Restoring canals shown as cost-efficient way to reverse wetland loss
LSU Boyd Professor of Oceanography and Coastal Sciences R. Eugene Turner has determined a cost-effective way to prevent coastal erosion and protect Louisiana's wetlands. Along with LSU alumna and now University of Central Florida Postdoctoral Fellow Giovanna McClenachan, Turner proposes a simple and inexpensive way to fill in canals that were once used for oil and gas mining. Their research was published recently in the journal PLOS ONE.
Dredging channels for oil and gas in Louisiana's wetlands creates rows of spoil banks, or excavated dirt and clay, which accumulate alongside the canals. These banks are long enough to cross Louisiana 79 times from east to west and equal three-quarters of the distance around the Earth.
The spoil banks were created by 35,000 permits issued from 1900 to 2017, and 27,000 of those permits are no longer used. Coastal land loss has coincidentally risen and fallen in time and space with this dredging. The land losses can be attributed to the changes in water flow caused by them that causes wetland collapse.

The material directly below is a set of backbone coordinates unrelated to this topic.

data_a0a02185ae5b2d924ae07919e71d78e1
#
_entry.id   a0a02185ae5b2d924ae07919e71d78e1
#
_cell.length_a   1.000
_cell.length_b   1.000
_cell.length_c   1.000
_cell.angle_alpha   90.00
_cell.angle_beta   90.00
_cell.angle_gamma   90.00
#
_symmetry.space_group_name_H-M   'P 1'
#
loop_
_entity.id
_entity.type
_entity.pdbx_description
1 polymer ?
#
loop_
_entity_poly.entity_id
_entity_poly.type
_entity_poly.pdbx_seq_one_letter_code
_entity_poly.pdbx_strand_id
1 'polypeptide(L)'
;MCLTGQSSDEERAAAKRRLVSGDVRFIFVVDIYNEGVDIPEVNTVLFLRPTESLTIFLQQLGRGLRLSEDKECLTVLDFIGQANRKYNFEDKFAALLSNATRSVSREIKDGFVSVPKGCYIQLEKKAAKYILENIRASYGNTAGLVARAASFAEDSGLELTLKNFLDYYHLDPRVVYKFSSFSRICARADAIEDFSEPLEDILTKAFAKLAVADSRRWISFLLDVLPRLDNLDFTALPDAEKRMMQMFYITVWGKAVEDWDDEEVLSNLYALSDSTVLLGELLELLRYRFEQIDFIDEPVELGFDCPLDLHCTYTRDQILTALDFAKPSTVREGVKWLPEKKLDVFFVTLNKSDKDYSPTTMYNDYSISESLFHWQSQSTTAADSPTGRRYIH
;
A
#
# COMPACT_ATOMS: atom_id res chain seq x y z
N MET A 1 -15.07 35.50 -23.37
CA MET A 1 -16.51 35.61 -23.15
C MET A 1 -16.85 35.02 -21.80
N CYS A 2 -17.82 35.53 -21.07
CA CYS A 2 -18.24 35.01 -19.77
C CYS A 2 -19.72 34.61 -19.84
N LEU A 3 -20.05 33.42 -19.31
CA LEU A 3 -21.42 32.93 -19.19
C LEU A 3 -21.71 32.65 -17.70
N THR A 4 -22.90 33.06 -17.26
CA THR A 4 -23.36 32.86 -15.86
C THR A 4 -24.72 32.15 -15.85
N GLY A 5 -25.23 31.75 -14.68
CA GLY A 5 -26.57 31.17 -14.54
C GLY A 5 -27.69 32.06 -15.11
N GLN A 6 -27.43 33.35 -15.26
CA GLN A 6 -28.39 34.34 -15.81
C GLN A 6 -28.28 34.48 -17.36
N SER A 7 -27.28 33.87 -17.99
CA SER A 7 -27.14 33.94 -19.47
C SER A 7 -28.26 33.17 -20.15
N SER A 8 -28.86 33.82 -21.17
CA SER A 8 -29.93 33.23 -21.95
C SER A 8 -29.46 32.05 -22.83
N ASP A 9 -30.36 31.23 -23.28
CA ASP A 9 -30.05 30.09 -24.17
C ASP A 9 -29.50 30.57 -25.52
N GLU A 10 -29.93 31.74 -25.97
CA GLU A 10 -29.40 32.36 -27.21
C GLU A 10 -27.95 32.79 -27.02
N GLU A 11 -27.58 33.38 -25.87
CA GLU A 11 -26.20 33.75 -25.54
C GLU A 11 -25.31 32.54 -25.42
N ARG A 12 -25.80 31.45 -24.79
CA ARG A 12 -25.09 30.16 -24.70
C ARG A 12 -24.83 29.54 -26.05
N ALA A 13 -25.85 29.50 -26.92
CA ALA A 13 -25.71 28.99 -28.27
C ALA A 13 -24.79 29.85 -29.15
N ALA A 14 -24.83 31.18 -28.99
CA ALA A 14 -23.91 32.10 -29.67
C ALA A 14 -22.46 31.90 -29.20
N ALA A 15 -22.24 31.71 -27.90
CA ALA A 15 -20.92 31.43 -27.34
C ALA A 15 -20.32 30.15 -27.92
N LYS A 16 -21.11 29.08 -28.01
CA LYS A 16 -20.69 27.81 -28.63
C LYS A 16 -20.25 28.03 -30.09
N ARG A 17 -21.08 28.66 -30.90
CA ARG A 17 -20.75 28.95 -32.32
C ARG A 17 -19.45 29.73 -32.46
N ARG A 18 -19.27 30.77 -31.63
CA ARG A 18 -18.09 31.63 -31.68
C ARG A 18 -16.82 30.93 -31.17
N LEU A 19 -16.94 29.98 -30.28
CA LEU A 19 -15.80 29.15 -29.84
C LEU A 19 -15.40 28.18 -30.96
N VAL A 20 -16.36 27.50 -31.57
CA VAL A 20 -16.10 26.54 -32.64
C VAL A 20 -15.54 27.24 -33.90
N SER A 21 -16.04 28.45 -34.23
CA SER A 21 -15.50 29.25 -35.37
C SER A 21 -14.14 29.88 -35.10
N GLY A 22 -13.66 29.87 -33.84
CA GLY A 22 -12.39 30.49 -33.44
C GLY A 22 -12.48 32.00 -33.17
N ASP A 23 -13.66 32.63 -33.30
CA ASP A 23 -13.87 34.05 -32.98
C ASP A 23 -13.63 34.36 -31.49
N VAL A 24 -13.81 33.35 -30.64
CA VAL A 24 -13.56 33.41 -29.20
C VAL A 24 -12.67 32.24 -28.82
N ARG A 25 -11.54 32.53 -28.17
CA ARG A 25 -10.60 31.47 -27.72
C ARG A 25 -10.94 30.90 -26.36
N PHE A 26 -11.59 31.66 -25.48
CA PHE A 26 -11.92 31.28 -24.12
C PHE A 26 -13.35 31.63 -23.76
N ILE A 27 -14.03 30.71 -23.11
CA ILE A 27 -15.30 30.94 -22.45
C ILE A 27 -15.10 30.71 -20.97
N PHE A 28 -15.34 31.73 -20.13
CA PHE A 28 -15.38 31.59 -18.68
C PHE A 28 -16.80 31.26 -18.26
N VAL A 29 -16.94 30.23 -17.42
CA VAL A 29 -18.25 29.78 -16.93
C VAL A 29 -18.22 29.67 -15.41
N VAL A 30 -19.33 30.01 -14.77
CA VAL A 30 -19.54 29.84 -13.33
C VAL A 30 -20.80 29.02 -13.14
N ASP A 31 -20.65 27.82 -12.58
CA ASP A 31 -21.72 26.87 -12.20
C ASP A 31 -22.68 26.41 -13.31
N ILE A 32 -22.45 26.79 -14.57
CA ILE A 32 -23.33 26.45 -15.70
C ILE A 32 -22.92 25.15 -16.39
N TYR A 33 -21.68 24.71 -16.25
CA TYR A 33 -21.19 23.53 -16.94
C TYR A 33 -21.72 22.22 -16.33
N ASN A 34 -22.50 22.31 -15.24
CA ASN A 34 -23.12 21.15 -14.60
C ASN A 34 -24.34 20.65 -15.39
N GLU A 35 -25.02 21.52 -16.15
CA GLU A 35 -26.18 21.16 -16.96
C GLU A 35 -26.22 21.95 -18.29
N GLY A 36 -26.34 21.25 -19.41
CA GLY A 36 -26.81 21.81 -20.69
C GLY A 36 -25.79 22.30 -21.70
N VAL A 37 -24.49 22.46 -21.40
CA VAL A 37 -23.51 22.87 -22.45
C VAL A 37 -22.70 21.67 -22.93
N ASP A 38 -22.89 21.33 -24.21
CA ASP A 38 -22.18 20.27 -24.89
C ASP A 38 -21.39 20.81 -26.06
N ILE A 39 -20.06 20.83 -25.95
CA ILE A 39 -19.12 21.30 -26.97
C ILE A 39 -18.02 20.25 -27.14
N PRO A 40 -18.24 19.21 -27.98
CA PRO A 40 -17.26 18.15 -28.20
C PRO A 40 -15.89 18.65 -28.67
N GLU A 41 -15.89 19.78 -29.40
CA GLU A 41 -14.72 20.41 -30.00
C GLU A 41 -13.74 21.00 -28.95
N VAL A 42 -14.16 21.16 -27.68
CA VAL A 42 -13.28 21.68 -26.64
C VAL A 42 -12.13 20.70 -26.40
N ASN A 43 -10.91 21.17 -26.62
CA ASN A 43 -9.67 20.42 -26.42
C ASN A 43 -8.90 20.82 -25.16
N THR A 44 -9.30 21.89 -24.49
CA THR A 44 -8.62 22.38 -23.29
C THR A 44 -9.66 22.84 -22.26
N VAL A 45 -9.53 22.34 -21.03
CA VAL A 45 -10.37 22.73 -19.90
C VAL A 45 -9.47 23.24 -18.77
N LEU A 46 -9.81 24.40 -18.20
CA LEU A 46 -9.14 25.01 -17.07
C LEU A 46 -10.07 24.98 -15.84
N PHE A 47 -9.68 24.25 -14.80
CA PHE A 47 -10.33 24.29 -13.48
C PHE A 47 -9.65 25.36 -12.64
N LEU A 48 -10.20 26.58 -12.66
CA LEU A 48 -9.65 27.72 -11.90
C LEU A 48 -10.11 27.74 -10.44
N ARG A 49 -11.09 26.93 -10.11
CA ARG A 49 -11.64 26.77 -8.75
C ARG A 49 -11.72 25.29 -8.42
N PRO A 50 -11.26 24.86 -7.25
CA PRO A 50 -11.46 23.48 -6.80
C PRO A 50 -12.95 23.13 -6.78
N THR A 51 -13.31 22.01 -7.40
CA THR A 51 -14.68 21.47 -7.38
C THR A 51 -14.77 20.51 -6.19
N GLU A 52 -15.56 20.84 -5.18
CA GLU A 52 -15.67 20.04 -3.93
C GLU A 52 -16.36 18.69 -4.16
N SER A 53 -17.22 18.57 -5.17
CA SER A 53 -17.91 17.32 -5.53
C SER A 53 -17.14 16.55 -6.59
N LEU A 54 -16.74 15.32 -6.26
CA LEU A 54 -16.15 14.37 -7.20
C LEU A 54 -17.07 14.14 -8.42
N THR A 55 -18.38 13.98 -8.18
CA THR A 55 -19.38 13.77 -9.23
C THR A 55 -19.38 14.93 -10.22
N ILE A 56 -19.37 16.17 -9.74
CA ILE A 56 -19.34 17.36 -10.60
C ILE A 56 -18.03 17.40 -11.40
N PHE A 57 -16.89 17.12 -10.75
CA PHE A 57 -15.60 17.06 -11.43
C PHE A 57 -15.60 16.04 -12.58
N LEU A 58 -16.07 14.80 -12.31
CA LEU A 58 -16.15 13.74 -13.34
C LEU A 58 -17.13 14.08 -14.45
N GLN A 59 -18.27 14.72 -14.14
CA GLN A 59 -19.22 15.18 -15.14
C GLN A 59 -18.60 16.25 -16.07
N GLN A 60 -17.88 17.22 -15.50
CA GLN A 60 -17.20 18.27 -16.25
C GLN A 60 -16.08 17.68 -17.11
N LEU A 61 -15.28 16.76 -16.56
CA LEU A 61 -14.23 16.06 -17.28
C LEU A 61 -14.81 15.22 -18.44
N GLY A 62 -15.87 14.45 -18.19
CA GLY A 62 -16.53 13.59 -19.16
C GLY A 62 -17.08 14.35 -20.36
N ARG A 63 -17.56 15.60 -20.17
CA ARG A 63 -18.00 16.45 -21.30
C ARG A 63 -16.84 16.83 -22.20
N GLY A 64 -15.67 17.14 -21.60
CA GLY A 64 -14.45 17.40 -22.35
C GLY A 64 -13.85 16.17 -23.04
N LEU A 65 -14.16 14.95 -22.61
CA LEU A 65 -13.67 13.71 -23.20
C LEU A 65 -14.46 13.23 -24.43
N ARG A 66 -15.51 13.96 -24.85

Filling the canals with remaining spoil banks is a successful restoration technique rarely applied in Louisiana, and is a dramatically cost-effective and proven long-term strategy. Turner estimates that the price of backfilling all canals in the coastal parishes is about $335 million, or 0.67 percent, of the Louisiana's Coastal Master Plan. This is a fraction of the cost compared to the economic value gained from extracting oil and gas for the last century.
"The absence of a state or federal backfilling program is a huge missed opportunity to conduct cost-effective restoration at a relatively low cost," Turner said.